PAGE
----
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In writing about international affairs in the 1960s, historians have naturally focused on the Cold War. The decade featured perilous confrontations between the United States and the Soviet Union over Berlin and Cuba, the massive buildup of nuclear stockpiles, the escalation of war in Vietnam, and bitter East-West rivalry throughout the developing world. As the world historical force of globalization has quickened and deepened, however, historians have begun to see that many of the global challenges that we face today
Beyond the Cold War examines how the administration of President Lyndon B. Johnson responded to this changing international landscape. To what extent did U.S. leaders understand these changes? How did they prioritize these issues alongside the geostrategic concerns that dominated their daily agendas and the headlines of the day? How successfully did Americans grapple with these long-range problems, with what implications for the future? What lessons lie in the efforts of Johnson and his aides to cope with a new and inchoate agenda of problems? By reconsidering the 1960s, this work suggests a new research agenda predicated on the idea that the Cold War was not the only - or perhaps even the most important - feature of international life in the postwar period.
Francis J. Gavin is the Tom Slick Professor of International Affairs and the Director of the Robert S. Strauss for International Security and Law at the University of Texas. He is the author of Gold, Dollars, and Power: The Politics of International Monetary Relations, 1958-1971 and NuclearStatecraft: History and Strategy in America's Atomic Age. From 2005 to 2010, he directed The American Assembly's Next Generation Project: U.S. Global Policy and the Future of International Institutions.
Mark Atwood Lawrence, a native of Westport, Massachusetts, earned his BA from Stanford University in 1988 and his PhD from Yale University in 1999. He joined the History Department at the University of Texas at Austin in 2000 and was promoted to Associate Professor in 2006. He is author of Assuming the Burden: Europe and the American Commitment to War in Vietnam and The Vietnam War: A Concise International History, as well as numerous articles and essays on the history of U.S. foreign relations.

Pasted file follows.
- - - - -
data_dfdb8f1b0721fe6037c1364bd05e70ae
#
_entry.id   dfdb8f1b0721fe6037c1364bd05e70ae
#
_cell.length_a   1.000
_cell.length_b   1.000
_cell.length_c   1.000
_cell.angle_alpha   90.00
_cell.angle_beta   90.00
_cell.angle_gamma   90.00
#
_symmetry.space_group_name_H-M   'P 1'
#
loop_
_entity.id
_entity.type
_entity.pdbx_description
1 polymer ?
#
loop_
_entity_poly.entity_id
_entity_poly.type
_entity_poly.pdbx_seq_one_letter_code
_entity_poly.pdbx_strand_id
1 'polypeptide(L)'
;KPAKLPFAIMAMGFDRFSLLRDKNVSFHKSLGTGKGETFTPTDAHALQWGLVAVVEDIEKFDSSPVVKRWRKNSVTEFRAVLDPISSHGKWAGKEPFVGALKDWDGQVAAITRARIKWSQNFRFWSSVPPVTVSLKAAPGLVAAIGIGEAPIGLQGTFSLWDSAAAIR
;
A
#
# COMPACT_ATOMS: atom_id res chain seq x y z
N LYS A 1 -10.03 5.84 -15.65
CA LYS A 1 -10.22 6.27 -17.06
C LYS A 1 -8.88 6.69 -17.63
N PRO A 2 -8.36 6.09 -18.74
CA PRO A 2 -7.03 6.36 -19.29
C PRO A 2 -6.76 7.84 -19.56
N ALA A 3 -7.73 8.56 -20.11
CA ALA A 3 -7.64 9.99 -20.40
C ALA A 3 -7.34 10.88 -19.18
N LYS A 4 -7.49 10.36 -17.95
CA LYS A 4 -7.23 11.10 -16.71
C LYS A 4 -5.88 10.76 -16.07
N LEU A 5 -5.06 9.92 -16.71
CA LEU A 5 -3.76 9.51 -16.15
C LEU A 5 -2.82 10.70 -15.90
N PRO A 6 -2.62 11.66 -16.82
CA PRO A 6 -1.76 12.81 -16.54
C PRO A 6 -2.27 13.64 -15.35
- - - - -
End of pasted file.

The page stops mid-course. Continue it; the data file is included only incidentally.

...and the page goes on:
Table of Contents
Acknowledgments Contributors Introduction, Francis J. Gavin and Mark Atwood Lawrence
Part I: Thinking Beyond East and West 1. Lyndon Johnson and the Challenges of Economic Globalization, Daniel Sargent 2. Toward a New Deal for the World? Lyndon Johnson's Aspirations to Renew the Twentieth Century's Pax Americana, Patrick O. Cohrs 3. Moving Beyond the Cold War: The Johnson Administration, Bridge-Building, and Détente, Thomas A. Schwartz
Part II: Internationalizing the Great Society 4. One Global War on Poverty: The Johnson Administration Fights Poverty at Home and Abroad, 1964-1968, Sheyda Jahanbani 5. LBJ's Third War: The War on Hunger, Nick Cullather 6. LBJ and World Population: Planning the Greater Society One Family at a Time, Matthew Connelly 7. Globalizing the Great Society: Lyndon Johnson and the Pursuit of Smallpox Eradication, Erez Manela
Part III: Adapting to a World of Scarcity 8. Thinking Globally: U.S. Foreign Aid, Paul Ehrlich, and the Emergence of Environmentalism in the 1960s, Tom Robertson 9. "More a Gun at Our Heads than Theirs": The 1967 Arab Oil Embargo, Third World Raw Materials Sovereignty, and American Diplomacy, Christopher R.W. Dietrich
Part IV: Shifting Moralities 10. The Rise of Human Rights during the Johnson Years, Sarah B. Snyder 11. Globalized Faith, Radicalized Religion, and the Domestic Sources of U.S. Foreign Policy, Andrew Preston